Within the limits of the biosphere, there may be found everywhere the living organisms or the traces of their activity. The gases of the atmosphere, lithosphere, and hydrosphere (oxygen, nitrogen, carbon dioxide, hydrocarbons) have mainly the biogenic nature. There are biogenic the natural waters, caustobioliths (petroleums, coals, bituminous limestones, and so on), organogenic limestones, and their metamorphic analogues (marbles, carbonaceous shales, graphitic rocks). There are the natural limits for the development of life the increased and decreased temperatures, pressures, and radiation. The field for the stability of the life (extreme limits for the survival of organisms) is extensive: from the extreme oceanic depths to the atmospheric heights with the magnitude of 25-30 kilometres. The field for the existence of the life (the region for the reproduction of organisms) is significantly smaller: from the bottom of the Mariana Trench to the top of Qomolangma (Everest), and, within the strata of the rocks, the depth for the penetration of the life (the anaerobic microflora within the underground waters) exceeds 3 kilometres.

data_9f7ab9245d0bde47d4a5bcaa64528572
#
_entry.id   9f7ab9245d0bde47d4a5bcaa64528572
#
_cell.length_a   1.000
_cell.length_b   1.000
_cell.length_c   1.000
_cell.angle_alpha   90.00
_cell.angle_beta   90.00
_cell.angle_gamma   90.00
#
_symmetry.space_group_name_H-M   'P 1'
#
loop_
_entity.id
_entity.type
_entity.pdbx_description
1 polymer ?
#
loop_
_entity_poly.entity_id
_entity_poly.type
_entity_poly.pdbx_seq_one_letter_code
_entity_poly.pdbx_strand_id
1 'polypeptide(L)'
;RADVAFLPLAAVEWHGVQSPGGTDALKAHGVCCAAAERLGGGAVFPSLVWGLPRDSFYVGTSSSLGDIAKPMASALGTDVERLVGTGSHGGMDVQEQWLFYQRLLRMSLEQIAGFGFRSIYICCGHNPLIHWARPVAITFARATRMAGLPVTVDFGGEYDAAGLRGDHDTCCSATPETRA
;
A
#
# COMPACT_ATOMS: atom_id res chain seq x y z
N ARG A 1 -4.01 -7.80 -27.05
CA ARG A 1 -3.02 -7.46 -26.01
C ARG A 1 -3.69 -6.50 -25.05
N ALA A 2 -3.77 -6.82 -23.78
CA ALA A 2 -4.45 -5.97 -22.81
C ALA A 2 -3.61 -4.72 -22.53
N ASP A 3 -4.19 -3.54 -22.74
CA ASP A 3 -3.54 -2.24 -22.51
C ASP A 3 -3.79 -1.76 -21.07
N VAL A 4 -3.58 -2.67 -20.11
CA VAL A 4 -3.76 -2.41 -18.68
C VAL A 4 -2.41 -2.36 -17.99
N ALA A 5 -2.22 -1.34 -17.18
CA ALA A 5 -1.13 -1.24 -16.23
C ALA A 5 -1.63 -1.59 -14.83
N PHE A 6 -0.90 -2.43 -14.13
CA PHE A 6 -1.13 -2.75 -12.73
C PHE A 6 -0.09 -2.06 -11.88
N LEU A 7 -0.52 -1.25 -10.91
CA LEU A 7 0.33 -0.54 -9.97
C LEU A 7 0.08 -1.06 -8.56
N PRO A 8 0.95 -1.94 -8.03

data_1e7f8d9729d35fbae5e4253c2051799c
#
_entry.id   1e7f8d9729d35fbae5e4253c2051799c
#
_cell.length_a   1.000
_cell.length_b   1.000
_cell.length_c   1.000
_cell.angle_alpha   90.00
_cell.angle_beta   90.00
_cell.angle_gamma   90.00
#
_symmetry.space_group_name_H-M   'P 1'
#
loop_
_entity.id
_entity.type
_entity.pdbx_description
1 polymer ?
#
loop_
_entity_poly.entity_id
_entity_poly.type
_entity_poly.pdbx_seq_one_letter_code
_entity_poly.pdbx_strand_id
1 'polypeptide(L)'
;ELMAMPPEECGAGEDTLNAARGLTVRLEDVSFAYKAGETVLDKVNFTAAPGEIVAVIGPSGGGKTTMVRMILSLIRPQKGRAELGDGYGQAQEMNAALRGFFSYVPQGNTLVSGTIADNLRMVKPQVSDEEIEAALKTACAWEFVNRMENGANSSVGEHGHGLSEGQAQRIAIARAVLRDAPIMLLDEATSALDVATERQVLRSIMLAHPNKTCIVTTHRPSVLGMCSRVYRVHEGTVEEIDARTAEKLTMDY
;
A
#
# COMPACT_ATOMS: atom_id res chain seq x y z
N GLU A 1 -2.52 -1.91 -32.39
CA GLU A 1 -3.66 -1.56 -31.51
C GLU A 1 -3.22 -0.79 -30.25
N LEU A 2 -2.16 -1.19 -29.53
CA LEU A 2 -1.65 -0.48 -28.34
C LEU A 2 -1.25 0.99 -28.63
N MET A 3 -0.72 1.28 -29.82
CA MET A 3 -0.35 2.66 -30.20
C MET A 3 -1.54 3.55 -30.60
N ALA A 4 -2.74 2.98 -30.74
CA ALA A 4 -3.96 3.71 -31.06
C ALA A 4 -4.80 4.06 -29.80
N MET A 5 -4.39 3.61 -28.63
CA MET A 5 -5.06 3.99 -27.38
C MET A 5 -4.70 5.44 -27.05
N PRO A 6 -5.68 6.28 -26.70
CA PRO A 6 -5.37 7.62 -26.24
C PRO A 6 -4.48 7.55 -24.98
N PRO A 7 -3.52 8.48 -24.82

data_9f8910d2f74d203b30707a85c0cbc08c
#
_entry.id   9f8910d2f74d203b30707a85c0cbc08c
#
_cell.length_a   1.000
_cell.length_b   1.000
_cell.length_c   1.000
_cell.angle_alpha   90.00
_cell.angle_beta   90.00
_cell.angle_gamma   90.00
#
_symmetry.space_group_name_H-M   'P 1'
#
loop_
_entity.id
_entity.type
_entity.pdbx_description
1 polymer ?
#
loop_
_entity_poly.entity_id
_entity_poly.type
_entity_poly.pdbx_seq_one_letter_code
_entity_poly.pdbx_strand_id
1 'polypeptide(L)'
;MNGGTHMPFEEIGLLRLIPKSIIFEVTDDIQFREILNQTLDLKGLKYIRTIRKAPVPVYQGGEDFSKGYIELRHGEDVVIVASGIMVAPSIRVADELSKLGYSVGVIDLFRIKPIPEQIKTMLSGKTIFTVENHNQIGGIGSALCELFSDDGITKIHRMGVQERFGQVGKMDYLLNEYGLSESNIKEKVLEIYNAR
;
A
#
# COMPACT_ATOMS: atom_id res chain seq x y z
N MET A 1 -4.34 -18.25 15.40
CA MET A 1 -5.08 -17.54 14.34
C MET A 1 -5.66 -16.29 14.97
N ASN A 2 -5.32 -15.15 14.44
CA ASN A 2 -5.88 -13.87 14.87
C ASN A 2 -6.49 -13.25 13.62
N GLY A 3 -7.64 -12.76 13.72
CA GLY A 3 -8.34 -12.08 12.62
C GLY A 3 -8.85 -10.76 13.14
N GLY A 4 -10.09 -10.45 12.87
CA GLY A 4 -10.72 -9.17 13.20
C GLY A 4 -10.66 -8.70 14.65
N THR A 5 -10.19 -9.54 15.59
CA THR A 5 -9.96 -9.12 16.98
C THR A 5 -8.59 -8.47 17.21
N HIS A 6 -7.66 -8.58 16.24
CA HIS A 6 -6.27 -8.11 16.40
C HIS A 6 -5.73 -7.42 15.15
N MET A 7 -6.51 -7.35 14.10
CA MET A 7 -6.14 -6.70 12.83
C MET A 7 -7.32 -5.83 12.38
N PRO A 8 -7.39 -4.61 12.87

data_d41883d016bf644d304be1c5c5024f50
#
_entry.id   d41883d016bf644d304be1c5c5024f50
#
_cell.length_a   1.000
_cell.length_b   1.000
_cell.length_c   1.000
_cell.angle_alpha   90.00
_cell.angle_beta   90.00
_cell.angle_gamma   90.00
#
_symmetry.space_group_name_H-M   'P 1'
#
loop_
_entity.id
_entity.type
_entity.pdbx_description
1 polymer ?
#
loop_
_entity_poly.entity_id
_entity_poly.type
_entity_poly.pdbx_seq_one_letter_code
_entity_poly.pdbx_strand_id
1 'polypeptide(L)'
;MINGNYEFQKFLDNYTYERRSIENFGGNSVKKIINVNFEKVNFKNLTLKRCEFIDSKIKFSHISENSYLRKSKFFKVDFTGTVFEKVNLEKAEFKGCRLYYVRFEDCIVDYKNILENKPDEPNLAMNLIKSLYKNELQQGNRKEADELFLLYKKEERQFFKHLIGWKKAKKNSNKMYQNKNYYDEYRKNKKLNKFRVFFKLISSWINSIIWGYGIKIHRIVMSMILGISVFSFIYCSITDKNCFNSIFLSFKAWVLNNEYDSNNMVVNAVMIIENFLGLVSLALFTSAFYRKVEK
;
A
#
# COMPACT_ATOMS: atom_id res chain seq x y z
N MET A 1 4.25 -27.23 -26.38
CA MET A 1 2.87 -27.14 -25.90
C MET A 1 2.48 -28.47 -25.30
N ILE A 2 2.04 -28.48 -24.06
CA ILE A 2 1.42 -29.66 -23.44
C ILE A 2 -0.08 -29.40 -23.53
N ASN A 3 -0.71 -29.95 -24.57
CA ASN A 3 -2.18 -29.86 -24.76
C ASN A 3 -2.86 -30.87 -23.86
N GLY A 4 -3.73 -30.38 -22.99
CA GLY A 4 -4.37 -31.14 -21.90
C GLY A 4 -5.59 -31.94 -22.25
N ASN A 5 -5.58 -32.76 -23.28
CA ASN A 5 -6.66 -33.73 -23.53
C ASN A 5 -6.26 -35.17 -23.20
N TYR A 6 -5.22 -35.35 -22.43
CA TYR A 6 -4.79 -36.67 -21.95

Biosphere is the major accumulator of the solar energy within the upper layers of the Earth's crust. The geological functions of biosphere comprise, in particular, the destruction of the inert (mineral) material, the forming of the bioinert systems (such as soil), the transfer of material against the force of gravity, and along the horizontal direction (the consequence of the expansion of life), the selective accumulation of the compounds and chemical elements within the living organisms, and within the products of metabolism, the acceleration of the energetical exchange during the photosynthesis, during the decomposition of the substances, which are saturated with energy, the transfer of the energy along the food chain. During the process of photosynthesis alone, there accumulates annually, redistributing itself, the significant mass of carbon, phosphorus, chromium, manganese, molybdenum, iron, cobalt, nickel, copper, zinc, and other elements, which is sometimes commensurate with the explored reserves within the bowels of the planet. Within the Domanik facies of the various epochs (since Proterozoic, till our time), during the short time intervals (5-20 million years), there have been accumulated the huge reserves of hydrocarbons, uranium, and other metals. The abilities of the biosphere for accumulation are especially clearly expressed during the processes for the forming of the deposits with petroleum, coal, and petroleum shales.